October Outlook: Midterm October Launching Pad
By: Jeffrey A. Hirsch & Christopher Mistal
September 27, 2018
Historically, the “Worst Six Months” (WSM) of the midterm year has been weaker than WSM in all other years of the 4-Year Presidential Election Cycle, with Q2-Q3 of the midterm year being the weakest consecutive two-quarter combo of the cycle. August and September have historically been the worst two months of the year, though they rank higher in midterm years, but have still posted average losses in midterm years since 1950.
This has not been the case this year. Despite a fast and furious, albeit not terribly deep, correction in the first quarter of 2018, ranging from 10.2% on the S&P 500 to 12.9% on NASDAQ, the U.S. stock markets have performed quite well this year. Fed Chairman Powell may have put it best yesterday in his news conference following the FOMC’s decision to raise the Fed Funds Target Rate a quarter of a point.
In his official statement Chairman Powell stated that, “Both household spending and business investment are expanding briskly, and the overall growth outlook remains favorable. Several factors support this assessment: Fiscal policy is boosting the economy, ongoing job gains are raising incomes and confidence, and overall financial conditions remain accommodative.”
With all these gains so far in 2018, there has been much talk on The Street that it will steal from the Q4 rally and the “Sweet Spot” of the 4-Year Cycle from Q4 in the midterm year through Q2 of the pre-election year. Two weeks ago in our Alert “Q3 Update: Sweet Spot Still Looks Good” we illustrated that while gains have been slightly lower during the Sweet Spot after YTD gains as of midterm September, they are still rather robust.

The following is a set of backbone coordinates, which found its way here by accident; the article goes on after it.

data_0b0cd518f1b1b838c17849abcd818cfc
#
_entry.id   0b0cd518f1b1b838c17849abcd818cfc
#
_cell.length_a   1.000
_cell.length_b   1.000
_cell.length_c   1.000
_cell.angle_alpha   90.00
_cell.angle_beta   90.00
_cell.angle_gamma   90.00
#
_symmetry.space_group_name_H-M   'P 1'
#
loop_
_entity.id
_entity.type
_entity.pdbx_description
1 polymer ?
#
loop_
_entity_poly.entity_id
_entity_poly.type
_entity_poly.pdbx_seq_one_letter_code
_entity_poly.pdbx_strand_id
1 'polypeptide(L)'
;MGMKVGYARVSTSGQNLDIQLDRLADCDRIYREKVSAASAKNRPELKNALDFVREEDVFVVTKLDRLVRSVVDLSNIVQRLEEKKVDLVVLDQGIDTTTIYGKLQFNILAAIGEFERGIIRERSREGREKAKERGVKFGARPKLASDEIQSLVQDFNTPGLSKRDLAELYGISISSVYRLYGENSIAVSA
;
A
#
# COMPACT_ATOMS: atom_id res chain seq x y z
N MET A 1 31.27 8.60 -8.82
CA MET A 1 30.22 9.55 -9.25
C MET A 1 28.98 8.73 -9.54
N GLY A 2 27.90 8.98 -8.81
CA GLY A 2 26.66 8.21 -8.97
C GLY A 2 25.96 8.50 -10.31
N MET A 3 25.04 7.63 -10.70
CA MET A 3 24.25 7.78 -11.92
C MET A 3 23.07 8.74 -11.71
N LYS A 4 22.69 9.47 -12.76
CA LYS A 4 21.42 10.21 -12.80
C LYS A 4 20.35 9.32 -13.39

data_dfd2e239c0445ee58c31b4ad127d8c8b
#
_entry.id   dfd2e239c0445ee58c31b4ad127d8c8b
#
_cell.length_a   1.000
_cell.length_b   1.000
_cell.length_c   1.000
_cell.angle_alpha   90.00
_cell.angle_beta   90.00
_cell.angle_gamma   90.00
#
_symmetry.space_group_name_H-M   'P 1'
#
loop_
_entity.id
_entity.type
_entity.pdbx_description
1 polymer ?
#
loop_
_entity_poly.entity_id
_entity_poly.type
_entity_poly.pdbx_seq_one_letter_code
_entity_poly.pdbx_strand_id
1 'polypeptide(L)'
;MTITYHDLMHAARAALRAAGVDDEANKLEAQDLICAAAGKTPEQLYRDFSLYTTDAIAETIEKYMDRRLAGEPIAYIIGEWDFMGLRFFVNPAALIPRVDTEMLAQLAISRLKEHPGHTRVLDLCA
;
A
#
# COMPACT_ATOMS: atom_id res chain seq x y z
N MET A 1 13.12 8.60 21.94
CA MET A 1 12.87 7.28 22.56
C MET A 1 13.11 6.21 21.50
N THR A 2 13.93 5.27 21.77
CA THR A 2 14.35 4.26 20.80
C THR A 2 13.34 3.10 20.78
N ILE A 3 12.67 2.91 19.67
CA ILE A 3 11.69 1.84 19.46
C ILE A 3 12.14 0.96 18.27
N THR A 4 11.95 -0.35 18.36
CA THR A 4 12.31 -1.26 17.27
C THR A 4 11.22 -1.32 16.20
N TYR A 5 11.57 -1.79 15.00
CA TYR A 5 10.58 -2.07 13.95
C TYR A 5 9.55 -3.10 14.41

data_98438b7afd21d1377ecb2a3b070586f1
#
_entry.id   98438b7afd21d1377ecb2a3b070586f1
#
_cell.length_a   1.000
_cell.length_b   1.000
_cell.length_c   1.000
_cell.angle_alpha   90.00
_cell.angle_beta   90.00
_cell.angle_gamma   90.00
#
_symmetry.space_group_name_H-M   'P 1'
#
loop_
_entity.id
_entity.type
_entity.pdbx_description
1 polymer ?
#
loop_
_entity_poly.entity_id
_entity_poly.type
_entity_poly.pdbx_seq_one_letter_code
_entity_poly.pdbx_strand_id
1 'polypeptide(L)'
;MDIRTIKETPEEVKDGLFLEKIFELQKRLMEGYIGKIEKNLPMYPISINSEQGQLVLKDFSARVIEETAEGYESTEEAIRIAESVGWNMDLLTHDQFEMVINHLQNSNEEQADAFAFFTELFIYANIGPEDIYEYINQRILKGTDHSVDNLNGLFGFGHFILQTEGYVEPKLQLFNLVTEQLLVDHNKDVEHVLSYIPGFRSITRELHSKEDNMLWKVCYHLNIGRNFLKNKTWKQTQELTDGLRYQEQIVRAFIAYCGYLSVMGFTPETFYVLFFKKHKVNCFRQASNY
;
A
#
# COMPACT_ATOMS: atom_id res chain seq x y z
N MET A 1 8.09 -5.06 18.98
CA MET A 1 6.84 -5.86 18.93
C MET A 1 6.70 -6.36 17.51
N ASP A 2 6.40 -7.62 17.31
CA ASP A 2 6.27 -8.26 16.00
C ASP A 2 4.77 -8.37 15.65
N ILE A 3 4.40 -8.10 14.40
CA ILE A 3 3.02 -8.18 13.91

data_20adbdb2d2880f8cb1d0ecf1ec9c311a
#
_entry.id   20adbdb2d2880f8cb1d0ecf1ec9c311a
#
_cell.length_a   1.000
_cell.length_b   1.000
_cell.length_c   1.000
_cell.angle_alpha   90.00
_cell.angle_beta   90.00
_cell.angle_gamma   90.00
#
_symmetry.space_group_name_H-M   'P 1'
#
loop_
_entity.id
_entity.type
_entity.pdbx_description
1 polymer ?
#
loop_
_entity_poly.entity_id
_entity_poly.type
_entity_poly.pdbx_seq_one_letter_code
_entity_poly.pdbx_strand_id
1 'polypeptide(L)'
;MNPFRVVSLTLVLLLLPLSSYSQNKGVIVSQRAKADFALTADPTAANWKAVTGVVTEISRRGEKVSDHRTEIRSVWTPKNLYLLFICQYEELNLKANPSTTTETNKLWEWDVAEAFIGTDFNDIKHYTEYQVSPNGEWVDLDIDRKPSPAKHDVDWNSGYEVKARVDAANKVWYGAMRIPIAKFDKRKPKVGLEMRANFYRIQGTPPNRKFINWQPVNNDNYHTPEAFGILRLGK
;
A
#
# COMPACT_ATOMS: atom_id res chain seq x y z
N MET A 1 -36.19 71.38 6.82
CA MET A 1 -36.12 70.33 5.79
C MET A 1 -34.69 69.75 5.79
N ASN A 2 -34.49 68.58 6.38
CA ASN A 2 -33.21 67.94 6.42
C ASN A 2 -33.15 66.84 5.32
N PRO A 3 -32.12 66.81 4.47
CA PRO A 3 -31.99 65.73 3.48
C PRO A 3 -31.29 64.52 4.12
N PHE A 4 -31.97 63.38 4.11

Following YTD-September gains in the midterm year this three-quarter Sweet Spot has produced average gains of 16.8% for the S&P 500 vs. 21.1% in all midterm year Sweet Spot rallies since 1950. And most importantly, fundamental and technical readings are supportive of further gains.
The Fed is forecasting a solid 3.1% GDP growth rate for this year and 2.5% for next year. Growth forecast don’t really begin to slow down until 2020 (2.0%), 2021 and beyond, with its long-run forecast at 1.8%. According to FactSet, “the earnings growth rate for the S&P 500 for the second quarter has improved to 24.6% today from 20.0% on June 30.” 
As Chairman Powell stated above, job growth remains strong. This is keeping the Unemployment Rate historically low at 3.9% as reported by the U.S. Bureau of Labor Statistics. Weekly Initial Jobless Claims, according to the U.S. Employment and Training Administration also remain in a continuing downtrend since March 2009, currently just above historic lows at 214,000 last week.
Technically speaking, market internals are constructive with room for improvement as you can see in the Pulse of the Market below. The Advance-Decline line is in an uptrend this year, though mixed as of late. New Highs and New Lows continue to battle it out as the market leaders are in rotation. The 50-day moving averages of the major averages remain in clear uptrends, which is supportive.